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Employment Law News

EAT held employer’s discretion over pool for selection was very wide but dismissal was unlawful because the employer did not follow its own processes

Mr Badmos was a regional development manager for Family Mosaic Housing Association. This employer employed five regional development managers, three of which were new business managers and two were delivery managers. Mr Badmos was a delivery manager. In 2009, the Housing Association decided to reduce the number of regional development managers from five to four, eliminating one new business manager. Both sets of managers were treated as having interchangeable skills and so Mr Badmos’ role could be made redundant, despite the fact that his role as delivery manager was not being cut.

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Disclaimers at end of references work

In this complicated case concerning the giving of references in the public sector, the High Court has made a determination of an important point of principle of general application, namely that a disclaimer at the end of a reference purporting to absolve the giver of the reference from legal liability with respect to the recipient is effective. For some years, this had been in doubt.

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There is no requirement for employers to make reasonable adjustments for non-disabled employees who care for disabled people

A decision by the Court of Appeal confirmed that an employer was not under an obligation to make reasonable adjustments for a non-disabled employee whose daughter had Down’s syndrome. The Court of Appeal held that although employers are under a duty to make reasonable adjustments for their employees who have disabilities, they are not under an obligation to make reasonable adjustments for an employee who does not have a disability but is associated with someone who does.

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Estates entitled to holiday pay for deceased workers

The Court of Justice of the European Union (CJEU) has held that the estates of deceased workers are entitled to payments for any accrued but untaken statutory annual leave entitlement at the time of their death and that such payments are ‘essential to ensure the effectiveness of the entitlement to paid annual leave’.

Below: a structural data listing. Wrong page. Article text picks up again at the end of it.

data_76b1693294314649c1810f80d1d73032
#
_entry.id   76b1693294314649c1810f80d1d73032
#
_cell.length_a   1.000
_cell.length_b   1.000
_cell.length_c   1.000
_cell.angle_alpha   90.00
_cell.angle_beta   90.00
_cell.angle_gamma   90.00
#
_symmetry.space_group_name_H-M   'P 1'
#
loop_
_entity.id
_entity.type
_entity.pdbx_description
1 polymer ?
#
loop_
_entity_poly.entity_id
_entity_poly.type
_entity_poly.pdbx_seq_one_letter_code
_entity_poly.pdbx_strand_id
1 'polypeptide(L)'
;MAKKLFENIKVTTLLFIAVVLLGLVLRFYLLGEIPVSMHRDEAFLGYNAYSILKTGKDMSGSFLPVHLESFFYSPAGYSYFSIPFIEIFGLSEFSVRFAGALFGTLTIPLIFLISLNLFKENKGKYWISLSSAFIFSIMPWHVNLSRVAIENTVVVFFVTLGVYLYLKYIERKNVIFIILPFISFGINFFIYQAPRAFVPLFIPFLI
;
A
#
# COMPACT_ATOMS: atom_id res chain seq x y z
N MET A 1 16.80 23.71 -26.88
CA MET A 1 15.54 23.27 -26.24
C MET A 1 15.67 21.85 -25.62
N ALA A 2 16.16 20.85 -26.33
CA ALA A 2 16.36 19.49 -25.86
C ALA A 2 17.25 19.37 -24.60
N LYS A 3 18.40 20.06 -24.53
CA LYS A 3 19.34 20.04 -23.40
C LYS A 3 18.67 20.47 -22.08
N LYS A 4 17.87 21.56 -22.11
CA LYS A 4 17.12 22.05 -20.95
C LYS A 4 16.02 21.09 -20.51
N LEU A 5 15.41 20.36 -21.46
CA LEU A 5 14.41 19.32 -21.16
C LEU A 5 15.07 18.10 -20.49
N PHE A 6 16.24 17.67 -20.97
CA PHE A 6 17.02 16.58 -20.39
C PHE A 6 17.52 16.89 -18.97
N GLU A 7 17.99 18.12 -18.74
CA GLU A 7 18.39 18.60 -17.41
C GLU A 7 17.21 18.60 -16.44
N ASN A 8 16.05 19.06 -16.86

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Party refusing to mediate ordered to pay indemnity costs

The defendants in a case refused to mediate a dispute until judgment was due to be given after a 4 day trial. The defendant was ordered to pay the claimant’s costs on an indemnity basis (i.e. a more extensive basis than the standard basis) because the defendants had unreasonably failed to mediate.

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Judicial review challenge to tribunal fees brought by Unison dismissed but leave to appeal given

A challenge brought by Unison to the introduction of fees in Tribunals and Employment Appeal Tribunals has been dismissed by the High Court. The High Court considered that the case had been brought prematurely and that further evidence would be needed before it could be convinced that the fees regime should be overturned. Leave to the court of Appeal has now been granted.

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Commission should be included in statutory holiday pay

In a recent case, the Court of Justice of the European Union (CJEU) held that statutory holiday pay should include commission if this is received by the worker. The CJEU held that if commission were not paid, then the worker would be put at a financial disadvantage when taking statutory annual leave which was against the purposes of the Working Time Directive.

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